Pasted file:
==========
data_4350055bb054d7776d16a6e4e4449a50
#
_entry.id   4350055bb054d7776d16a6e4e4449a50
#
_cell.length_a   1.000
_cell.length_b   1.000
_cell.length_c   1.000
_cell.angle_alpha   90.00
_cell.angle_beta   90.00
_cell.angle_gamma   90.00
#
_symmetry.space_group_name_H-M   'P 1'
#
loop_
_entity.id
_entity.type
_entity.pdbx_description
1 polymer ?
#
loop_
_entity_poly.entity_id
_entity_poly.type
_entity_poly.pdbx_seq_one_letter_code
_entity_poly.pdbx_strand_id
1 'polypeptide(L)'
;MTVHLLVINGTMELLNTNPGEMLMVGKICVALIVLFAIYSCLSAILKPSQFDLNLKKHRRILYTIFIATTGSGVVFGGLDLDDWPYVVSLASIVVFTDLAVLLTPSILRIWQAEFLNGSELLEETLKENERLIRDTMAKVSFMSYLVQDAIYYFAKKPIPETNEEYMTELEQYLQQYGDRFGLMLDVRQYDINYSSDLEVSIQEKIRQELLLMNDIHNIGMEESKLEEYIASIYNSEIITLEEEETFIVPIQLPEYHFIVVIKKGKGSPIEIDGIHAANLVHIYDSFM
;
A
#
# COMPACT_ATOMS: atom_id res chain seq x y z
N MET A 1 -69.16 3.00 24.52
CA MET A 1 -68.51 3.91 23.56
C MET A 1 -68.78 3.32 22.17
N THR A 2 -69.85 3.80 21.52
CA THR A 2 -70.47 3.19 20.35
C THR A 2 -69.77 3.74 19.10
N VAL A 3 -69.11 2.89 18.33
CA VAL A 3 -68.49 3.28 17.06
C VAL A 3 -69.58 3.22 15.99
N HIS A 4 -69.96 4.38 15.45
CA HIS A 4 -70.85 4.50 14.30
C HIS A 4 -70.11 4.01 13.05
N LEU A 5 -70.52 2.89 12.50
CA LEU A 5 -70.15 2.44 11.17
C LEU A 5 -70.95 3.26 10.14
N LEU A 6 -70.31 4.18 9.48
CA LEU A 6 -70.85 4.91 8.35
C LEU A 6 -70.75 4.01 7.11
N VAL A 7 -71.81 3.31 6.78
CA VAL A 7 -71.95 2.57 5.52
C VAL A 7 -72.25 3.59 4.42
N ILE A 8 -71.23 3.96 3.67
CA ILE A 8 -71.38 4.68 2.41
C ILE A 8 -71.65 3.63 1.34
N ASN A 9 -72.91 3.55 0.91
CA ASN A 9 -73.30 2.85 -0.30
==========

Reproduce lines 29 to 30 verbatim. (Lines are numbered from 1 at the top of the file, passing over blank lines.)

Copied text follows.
#
# COMPACT_ATOMS: atom_id res chain seq x y z